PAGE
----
By definition, infectious diseases are illnesses that are transmissible from person to person – or even from animal to animal or animal to person. Causes are Bacteria, viruses, fungi or parasites. How long an infectious disease lasts, how severe it is and whether it can be cured at all depends on the pathogen and also on the condition of the infected person. Sometimes people or animals are only carriers of the disease, without showing any symptoms themselves.
How infectious diseases are best treated depends on the nature of the disease. While there is still no cure for many viruses, antibiotics are effective against many bacteria. However, as the pathogens are increasingly developing resistance, this form of therapy is considered to be more and more problematic. There are effective remedies for fungal infections, such as skin or nail fungus.
Infectious diseases: List from A – Z
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Infectious diseases: Causes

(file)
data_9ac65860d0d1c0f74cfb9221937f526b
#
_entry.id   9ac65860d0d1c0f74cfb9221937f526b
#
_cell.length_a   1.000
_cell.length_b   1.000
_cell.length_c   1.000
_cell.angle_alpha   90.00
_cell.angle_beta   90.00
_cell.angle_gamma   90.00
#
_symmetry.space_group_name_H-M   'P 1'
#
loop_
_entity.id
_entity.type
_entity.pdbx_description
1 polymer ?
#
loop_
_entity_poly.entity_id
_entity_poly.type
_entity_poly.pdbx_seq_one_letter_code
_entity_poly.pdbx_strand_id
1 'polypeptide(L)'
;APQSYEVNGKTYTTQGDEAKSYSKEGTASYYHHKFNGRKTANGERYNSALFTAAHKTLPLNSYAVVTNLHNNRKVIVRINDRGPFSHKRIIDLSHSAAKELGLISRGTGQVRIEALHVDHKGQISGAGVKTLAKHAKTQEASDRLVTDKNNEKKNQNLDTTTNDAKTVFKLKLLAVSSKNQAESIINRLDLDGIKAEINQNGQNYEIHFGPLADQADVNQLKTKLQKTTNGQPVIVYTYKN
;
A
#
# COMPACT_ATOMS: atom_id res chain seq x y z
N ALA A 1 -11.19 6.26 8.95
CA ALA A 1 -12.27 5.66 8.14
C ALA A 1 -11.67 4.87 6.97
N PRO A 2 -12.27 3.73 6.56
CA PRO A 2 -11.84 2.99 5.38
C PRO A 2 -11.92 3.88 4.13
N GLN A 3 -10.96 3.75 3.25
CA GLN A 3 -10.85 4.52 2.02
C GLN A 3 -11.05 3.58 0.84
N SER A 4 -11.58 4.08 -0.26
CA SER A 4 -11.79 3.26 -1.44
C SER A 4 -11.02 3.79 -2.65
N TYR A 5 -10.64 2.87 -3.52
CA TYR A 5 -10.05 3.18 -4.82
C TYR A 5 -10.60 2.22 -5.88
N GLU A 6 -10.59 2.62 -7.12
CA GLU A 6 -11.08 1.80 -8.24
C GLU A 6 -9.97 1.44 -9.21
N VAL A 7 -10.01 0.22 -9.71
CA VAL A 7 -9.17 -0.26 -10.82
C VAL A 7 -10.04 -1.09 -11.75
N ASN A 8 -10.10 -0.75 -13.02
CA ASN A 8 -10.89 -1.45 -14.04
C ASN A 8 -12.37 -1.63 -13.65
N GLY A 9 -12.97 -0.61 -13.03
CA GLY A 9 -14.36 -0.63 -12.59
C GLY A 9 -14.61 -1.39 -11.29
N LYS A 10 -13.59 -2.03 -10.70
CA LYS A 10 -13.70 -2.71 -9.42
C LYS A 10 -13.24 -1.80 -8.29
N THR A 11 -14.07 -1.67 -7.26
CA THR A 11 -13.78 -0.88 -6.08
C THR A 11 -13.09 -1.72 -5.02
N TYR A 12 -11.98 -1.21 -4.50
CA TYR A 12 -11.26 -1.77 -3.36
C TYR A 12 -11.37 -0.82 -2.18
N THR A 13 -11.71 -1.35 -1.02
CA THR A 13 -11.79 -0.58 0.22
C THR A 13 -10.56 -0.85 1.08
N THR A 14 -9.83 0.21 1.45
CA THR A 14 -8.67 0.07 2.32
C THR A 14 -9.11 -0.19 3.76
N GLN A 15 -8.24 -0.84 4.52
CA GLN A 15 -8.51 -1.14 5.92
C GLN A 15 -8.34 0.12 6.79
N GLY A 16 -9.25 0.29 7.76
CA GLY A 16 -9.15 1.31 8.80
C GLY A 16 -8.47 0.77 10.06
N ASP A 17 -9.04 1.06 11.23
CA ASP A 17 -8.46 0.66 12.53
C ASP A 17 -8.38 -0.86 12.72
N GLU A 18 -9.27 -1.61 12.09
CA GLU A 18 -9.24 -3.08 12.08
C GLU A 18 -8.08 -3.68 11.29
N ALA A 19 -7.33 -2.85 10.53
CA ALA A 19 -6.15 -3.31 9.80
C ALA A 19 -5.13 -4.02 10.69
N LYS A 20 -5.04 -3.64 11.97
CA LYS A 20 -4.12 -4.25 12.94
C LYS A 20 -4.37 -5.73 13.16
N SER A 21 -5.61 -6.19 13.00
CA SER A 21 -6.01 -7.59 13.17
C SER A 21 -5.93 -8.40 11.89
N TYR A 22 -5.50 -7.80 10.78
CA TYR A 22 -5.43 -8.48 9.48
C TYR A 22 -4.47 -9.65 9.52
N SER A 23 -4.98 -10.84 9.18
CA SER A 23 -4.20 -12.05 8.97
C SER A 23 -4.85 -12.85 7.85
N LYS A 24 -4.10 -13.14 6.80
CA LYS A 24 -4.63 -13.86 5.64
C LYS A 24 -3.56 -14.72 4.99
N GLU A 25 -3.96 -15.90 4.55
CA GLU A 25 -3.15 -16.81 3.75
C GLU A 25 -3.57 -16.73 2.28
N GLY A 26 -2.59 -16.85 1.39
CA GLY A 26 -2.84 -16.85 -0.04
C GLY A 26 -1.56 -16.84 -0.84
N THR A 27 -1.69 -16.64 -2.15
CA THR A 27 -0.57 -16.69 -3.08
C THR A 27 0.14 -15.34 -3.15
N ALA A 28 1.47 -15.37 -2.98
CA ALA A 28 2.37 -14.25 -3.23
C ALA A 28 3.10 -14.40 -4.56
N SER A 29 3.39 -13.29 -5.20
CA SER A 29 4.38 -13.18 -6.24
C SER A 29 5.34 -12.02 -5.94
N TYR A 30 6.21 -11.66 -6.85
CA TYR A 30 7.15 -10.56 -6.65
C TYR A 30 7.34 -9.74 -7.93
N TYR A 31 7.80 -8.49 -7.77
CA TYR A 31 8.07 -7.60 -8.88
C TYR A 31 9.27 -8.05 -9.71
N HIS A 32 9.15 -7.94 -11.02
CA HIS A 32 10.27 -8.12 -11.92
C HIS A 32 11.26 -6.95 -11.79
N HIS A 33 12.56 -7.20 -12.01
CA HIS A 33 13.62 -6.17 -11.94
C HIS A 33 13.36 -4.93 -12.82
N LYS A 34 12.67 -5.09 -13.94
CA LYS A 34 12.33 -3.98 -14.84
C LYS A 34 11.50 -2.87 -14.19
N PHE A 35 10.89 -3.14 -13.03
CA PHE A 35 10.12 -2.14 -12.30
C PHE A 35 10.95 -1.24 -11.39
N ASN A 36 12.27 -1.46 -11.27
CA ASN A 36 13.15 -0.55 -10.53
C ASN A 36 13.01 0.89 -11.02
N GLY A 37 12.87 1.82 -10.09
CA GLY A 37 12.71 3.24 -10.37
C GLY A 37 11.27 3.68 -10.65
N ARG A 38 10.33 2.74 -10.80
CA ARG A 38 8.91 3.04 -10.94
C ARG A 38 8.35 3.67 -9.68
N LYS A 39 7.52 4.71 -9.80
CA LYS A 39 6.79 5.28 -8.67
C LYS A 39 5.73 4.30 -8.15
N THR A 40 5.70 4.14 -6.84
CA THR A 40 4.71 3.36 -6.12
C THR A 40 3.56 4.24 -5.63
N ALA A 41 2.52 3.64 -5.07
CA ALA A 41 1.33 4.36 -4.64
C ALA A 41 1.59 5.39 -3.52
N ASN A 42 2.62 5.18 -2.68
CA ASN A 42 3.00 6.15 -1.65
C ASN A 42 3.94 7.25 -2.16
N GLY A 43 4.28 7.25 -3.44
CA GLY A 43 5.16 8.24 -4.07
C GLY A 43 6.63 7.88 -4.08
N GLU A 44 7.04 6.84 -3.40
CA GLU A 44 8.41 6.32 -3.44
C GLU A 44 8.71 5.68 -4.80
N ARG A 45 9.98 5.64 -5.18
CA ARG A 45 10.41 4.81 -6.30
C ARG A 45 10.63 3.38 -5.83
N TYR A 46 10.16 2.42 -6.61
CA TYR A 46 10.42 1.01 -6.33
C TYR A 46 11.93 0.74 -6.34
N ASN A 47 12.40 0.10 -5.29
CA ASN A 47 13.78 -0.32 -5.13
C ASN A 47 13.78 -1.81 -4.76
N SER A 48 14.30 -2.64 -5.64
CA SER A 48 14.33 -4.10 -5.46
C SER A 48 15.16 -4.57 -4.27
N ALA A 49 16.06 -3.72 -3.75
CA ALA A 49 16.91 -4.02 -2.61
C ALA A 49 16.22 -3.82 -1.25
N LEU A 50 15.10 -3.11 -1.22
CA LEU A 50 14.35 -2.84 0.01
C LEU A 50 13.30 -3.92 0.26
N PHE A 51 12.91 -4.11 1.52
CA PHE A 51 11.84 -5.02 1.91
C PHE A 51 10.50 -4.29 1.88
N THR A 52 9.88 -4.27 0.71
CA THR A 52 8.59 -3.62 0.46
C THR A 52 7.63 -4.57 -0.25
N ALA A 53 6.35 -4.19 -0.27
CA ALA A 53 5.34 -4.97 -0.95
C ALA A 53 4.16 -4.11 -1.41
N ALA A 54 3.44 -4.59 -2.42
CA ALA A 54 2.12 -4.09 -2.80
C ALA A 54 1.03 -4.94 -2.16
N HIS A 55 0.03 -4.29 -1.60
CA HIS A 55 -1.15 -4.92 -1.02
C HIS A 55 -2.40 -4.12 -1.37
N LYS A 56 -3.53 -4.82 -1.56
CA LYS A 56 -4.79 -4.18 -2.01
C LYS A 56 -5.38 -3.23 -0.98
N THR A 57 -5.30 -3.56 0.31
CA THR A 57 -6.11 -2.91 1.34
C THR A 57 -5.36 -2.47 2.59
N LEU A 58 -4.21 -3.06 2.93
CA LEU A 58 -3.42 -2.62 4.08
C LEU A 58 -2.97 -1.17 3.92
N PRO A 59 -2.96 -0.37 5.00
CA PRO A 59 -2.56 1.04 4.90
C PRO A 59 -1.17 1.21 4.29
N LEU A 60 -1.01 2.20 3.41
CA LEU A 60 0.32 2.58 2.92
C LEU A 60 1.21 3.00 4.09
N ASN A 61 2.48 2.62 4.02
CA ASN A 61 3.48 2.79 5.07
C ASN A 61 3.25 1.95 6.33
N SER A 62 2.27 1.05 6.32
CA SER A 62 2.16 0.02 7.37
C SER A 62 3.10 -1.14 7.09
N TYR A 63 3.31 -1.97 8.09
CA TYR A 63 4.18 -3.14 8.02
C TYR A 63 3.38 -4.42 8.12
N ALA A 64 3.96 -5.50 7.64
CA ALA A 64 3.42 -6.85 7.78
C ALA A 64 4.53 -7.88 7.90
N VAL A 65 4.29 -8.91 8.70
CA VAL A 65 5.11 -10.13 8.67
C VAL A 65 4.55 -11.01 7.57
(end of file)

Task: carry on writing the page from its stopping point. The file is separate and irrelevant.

Infectious diseases are always caused by contact with the pathogen, such as a virus, a bacterium, fungal spores or a parasite. The Transmission route varies depending on the pathogen. For some viral diseases – such as the common cold – all it takes is a handshake or a cough to transmit a pathogen from person to person. In others – such as HIV – transmission occurs through sexual intercourse or contact with an infected person's blood. Bacterial diseases such as typhoid or salmonella can spread via drinking water or food. With fungal infections, on the other hand, people become infected through physical contact or contaminated objects, such as tiles in a swimming pool.
According to an evaluation by the European Centre for Disease Prevention and Control (ECDC), the following infectious diseases cause the highest number of deaths in Europe highest disease burden – in descending order:
According to the study, influenza accounts for almost 30 percent of the total years of life lost to infectious diseases in Europe, followed by tuberculosis with 20 percent. HIV costs 18 percent of life years lost; pneumococcal infections account for one-tenth of the disease burden. The figures are based on reporting data from EU countries between 2009 and 2013.